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I just got back from the Hallmark Store and was amazed at the variety and sizes of Valentine’s Day cards, gifts and knick-knacks one could purchase for their “loved one.” I began wondering if this whole Valentine’s Day was just another racket that the greeting card industry invented to drum up some business (yeah, they got my $30, too!)

But I remembered that Valentine’s Day has nothing to do with hearts, cupids and little candies that say “Would you be mine?” Valentine (or “Valentinus” as he was known in the 3rd century A.D.) was a real, flesh and blood person. He was a follower of Jesus who lived during the tyrannical reign of Claudius II, emperor of Rome. This emperor hated Christians and made it mandatory for all Roman citizens to worship the twelve Roman gods. He also made it a capital punishment (penalty of death) not only to be a Christian, but to even associate with a Christian.

However, Valentinus’ love for Christ was greater than an emperor’s wrath. He proclaimed Christ freely and boldly. As a result, he was arrested, imprisoned and sentenced to death.

While he was awaiting his sentencing, Valentinus’ jailer came to him and asked him if he would tutor his daughter, Julia, who was blind since birth. Being a learned man and filled with the love of Christ, Valentinus was happy to help his captor’s daughter. Julia was a quick learner and discovered the world through Valentinus’ eyes – which was the world through Jesus’ eyes.

Inspired by his faith, Julia asked Valentinus, “Does God really hear our prayers?” Valentinus answered, “Of course. He hears every one.” She went on to explain how she asked God every morning to give her sight, so she could see this wonderful world Valentinus told her about. Valentinus told her, “God does what is best for us if we only believe.” She exclaimed intensely, “Oh, I believe!”

At that moment, a brilliant light flooded the prison cell. Julia shouted, “I can see! I can see!” And Valentinus cried, “Praise God!” and worshipped Christ.

On the eve of his execution, Valentinus wrote a letter to Julia, urging her to stay close to Jesus. He signed it, “From your Valentine.” He was then executed on Feb. 14, 270 A.D. Julia planted an pink blossomed almond tree near his grave and carried on the message of Christ’s transforming love to others.

That is what Valentine’s Day is all about. It’s not about getting “twiterpated” or having a romantic evening with your significant other. It’s about love; true love. It’s about love that emboldens a man to not deny truth in the face of death. It’s about love that turns enemies (captors) into friends. It’s about love that heals the blind and transforms the marginalized. No human love has this capability or power. Valentine’s Day is about no other love than God’s love.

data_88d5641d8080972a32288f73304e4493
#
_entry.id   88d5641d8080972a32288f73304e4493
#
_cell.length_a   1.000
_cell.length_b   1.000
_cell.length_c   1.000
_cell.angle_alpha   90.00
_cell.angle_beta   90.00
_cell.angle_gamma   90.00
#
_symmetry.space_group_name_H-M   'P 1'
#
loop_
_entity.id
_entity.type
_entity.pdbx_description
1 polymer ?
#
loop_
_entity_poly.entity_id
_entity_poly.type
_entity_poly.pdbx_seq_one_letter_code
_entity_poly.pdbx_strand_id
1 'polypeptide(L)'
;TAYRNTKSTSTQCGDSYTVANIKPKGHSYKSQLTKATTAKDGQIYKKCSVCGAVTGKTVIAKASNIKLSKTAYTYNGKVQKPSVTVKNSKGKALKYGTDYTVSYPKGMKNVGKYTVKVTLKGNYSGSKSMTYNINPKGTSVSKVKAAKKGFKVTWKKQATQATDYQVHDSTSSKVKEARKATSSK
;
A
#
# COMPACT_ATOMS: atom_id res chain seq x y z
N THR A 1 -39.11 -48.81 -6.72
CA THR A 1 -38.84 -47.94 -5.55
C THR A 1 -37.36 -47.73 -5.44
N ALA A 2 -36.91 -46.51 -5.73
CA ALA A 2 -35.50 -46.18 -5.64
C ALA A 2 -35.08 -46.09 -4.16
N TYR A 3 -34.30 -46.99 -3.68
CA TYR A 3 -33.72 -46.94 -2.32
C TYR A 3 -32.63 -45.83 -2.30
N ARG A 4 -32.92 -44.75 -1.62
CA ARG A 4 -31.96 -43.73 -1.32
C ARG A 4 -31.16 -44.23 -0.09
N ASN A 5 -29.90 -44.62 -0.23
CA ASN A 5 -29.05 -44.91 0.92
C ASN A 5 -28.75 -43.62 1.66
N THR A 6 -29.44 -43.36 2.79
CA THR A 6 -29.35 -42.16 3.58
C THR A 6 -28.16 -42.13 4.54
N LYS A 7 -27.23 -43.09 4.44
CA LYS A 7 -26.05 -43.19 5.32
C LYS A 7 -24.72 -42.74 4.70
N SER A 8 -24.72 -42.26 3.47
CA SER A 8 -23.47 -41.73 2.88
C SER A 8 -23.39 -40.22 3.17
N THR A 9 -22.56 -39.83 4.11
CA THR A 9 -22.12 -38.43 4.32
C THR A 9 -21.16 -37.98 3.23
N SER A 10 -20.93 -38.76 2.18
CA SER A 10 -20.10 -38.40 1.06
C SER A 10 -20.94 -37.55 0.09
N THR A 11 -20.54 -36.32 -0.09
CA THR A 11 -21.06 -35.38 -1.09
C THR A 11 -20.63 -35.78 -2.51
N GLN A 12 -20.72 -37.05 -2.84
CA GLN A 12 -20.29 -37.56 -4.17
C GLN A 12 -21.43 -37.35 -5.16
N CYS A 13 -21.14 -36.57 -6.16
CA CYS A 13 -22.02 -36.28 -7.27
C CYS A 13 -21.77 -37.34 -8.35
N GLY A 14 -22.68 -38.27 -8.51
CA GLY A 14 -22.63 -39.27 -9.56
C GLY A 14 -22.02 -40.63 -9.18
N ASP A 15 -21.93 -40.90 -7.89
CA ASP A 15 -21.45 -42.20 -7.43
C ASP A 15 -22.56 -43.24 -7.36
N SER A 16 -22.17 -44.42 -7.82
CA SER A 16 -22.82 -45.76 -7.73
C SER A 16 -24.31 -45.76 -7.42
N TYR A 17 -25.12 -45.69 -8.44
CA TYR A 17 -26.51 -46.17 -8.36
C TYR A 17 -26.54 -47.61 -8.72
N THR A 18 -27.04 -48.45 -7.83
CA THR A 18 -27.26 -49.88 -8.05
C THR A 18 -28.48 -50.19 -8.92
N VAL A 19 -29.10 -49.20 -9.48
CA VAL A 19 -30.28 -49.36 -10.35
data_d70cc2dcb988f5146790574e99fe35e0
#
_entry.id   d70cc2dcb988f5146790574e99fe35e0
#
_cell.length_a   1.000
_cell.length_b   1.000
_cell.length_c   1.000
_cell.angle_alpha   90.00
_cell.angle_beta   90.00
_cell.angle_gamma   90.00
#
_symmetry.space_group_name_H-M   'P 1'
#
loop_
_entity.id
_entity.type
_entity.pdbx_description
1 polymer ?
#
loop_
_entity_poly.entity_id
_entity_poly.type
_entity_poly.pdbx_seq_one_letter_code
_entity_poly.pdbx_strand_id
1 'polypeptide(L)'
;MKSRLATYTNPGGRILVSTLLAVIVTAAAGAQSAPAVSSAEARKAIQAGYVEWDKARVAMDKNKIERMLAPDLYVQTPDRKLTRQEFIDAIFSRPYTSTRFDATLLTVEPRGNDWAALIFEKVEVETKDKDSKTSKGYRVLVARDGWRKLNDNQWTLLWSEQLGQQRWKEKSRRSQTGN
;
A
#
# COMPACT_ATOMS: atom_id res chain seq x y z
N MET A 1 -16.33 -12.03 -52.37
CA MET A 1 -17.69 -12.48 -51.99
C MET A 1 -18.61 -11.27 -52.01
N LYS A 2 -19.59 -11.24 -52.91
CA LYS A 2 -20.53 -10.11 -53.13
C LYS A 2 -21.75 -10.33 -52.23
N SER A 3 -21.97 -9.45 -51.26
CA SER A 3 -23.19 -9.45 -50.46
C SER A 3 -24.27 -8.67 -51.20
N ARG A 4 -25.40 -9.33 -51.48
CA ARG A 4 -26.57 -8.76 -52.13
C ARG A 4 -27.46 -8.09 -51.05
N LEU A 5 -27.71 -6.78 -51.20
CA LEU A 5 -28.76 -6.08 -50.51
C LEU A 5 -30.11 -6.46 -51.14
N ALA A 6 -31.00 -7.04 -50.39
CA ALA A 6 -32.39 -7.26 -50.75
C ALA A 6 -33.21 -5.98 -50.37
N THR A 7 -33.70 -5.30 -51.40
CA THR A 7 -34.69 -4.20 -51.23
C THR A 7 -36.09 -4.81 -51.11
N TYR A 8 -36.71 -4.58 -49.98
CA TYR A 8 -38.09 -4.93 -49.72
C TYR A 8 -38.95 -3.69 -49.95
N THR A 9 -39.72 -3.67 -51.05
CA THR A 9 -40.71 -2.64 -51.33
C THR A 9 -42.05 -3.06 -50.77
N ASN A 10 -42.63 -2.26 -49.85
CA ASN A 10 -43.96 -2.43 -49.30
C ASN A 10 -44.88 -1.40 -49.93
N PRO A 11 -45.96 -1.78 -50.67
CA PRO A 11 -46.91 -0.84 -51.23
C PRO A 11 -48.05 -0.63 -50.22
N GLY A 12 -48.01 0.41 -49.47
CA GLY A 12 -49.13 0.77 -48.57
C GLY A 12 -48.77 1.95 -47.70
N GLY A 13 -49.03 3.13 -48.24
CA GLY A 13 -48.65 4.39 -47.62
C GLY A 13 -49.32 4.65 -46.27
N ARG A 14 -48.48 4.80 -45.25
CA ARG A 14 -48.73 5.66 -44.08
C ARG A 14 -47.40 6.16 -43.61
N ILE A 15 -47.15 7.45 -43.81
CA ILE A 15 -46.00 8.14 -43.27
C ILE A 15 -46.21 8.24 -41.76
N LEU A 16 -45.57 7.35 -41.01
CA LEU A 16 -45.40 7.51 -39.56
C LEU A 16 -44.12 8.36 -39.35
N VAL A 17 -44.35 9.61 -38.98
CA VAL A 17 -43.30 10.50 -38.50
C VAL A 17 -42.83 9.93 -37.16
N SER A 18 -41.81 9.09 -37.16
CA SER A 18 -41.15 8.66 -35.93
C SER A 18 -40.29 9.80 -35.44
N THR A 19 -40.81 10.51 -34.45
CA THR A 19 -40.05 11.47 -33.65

So celebrate this day in the spirit of Valentinus and Jesus: forgive your enemy, do a random act of kindness, pray for a hurting person. This is the type of love our world so desperately needs.

What are some ideas you have on showing God’s love to people, beyond our loved ones?

How has someone showed God’s love to you recently?

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No Comparisons

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Back in the late 90’s was this movie called “Romy and Michelle’s High School Reunion.” (Alert: this movie was rated R – primarily for language).  It’s about these two gals who want to impress their peers at their ten-year HS reunion. Apparently, they categorized themselves as part of the “B” group and they felt inadequate to the girls in the “A” group (popular cheerleader types). However, they unknowingly made girls in the “C” group (the nerdy outcast types) feel just as jealous and inadequate as they were of the cheerleaders. Poetic justice comes to this story when the star of the reunion is not the prom queen or the football hero, but a former “C” groupie – a braniac nerd who became a suave multi-millionaire. (BTW – If the Nerd thought resonates with you – as it does with me, let me recommend an outstanding Nerd and spirituality blog is thechristiannerd.com written by my friend and colleague, @scotthiga)

There’s a little of Romy and Michelle in all of us: we get preoccupied with how well we measure up to the standards of this world. Too much time, energy and money are spent in trying to be people we’re not, in order to impress people we don’t like. In turn, we are also guilty of looking down on those who don’t measure up to us; often in ways that make them feel inferior or inadequate.

The key to overcoming the “comparison trap” is knowing who we are in Christ. When we grasp how God looks at us, we don’t need to worry about what other people think. When I realize that God loves me for who I am, that He sees the Christ’s righteousness when He looks at me, and that He has redeemed me to become like Jesus – it really doesn’t matter what others think.